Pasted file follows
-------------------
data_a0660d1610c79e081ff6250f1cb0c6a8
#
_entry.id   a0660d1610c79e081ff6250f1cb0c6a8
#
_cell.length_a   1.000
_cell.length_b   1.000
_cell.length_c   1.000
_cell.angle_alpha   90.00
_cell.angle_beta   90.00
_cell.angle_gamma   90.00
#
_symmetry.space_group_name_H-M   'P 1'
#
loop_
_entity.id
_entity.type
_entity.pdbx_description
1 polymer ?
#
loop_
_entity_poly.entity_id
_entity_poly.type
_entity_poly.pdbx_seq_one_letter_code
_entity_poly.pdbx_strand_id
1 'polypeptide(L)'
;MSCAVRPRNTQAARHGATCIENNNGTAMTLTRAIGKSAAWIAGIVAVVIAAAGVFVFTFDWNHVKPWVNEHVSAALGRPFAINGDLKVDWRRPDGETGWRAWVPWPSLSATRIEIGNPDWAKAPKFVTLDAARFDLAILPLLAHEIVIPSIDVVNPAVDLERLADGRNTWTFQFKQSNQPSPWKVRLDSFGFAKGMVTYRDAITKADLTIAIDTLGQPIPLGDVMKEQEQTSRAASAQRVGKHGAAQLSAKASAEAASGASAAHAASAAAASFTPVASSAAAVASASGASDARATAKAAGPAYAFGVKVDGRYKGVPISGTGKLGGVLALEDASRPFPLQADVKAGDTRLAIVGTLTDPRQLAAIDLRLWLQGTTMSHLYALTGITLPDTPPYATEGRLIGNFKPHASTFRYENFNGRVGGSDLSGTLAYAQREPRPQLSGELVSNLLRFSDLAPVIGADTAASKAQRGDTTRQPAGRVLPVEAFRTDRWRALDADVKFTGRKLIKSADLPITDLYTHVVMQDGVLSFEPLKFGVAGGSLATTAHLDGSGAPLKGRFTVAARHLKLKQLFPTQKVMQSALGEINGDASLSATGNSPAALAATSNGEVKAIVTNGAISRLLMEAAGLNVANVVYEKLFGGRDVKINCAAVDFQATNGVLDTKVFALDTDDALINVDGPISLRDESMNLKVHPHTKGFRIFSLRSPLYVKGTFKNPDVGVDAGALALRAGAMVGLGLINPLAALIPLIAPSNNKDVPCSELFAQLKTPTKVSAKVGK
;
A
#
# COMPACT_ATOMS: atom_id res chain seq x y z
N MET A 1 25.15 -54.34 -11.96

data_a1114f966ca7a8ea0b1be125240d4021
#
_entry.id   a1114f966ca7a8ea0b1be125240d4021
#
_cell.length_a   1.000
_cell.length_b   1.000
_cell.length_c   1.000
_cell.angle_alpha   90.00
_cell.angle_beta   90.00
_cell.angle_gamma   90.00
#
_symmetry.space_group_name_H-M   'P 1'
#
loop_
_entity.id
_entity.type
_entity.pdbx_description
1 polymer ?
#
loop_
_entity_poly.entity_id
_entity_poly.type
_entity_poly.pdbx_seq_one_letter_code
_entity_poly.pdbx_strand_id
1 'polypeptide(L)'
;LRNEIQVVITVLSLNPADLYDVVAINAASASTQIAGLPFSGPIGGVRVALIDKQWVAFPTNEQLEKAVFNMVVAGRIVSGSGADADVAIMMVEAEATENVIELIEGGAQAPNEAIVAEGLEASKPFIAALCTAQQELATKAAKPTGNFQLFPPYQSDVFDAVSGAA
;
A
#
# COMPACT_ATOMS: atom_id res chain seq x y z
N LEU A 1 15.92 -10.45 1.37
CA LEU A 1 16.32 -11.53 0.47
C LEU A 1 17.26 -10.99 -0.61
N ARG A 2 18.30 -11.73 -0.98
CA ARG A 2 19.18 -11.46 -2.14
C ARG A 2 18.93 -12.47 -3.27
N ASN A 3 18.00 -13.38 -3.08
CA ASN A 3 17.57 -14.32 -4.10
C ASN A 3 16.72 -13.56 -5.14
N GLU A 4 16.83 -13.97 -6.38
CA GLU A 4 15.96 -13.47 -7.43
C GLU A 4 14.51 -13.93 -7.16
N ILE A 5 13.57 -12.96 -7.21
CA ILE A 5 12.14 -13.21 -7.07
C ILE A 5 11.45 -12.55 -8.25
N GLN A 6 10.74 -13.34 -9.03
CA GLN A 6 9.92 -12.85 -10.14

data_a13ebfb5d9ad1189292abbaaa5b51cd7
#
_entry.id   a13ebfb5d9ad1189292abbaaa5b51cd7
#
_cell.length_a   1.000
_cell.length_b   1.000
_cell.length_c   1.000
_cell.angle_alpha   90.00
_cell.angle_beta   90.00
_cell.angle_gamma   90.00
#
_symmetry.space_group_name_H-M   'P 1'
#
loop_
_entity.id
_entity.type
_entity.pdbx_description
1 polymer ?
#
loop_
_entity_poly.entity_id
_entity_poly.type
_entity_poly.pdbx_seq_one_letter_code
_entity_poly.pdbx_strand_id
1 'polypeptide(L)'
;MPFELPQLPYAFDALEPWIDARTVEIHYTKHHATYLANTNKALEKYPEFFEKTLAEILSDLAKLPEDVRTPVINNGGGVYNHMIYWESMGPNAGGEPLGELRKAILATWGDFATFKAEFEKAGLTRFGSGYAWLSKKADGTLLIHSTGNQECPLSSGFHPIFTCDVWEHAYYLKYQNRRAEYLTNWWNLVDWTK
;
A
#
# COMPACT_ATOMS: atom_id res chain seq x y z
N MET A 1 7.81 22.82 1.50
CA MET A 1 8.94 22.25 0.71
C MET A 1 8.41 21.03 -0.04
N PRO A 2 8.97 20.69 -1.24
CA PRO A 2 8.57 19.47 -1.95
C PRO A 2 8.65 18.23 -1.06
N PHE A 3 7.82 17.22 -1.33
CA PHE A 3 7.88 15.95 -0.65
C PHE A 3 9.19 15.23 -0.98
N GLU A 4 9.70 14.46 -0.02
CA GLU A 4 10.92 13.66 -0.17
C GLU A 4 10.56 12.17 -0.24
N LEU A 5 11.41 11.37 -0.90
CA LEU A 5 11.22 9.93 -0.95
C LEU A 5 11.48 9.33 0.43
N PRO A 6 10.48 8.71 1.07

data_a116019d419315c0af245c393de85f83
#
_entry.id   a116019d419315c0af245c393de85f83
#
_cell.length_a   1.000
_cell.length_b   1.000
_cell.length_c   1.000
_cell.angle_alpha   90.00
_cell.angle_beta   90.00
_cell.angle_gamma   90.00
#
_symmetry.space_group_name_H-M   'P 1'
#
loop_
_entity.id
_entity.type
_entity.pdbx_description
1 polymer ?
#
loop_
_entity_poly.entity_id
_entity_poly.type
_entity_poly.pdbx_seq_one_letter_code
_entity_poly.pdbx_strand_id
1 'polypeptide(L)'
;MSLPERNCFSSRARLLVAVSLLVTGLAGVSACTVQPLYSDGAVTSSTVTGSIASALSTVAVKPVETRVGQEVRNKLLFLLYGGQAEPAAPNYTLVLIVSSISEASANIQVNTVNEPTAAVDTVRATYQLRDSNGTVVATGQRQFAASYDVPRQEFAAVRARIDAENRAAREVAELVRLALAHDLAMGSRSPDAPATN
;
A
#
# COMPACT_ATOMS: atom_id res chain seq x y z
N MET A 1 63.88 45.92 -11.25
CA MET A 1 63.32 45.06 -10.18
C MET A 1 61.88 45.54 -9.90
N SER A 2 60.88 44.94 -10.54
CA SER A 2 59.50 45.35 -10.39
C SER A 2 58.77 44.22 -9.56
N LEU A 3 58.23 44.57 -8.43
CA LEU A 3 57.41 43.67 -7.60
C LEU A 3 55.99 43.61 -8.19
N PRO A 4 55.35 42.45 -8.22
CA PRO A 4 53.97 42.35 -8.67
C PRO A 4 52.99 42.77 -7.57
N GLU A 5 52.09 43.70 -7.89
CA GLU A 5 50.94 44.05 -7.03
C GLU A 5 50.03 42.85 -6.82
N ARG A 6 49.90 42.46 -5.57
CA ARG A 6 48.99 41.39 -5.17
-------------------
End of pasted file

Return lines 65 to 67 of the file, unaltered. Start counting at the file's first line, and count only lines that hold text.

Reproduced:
N ARG A 2 18.30 -11.73 -0.98
CA ARG A 2 19.18 -11.46 -2.14
C ARG A 2 18.93 -12.47 -3.27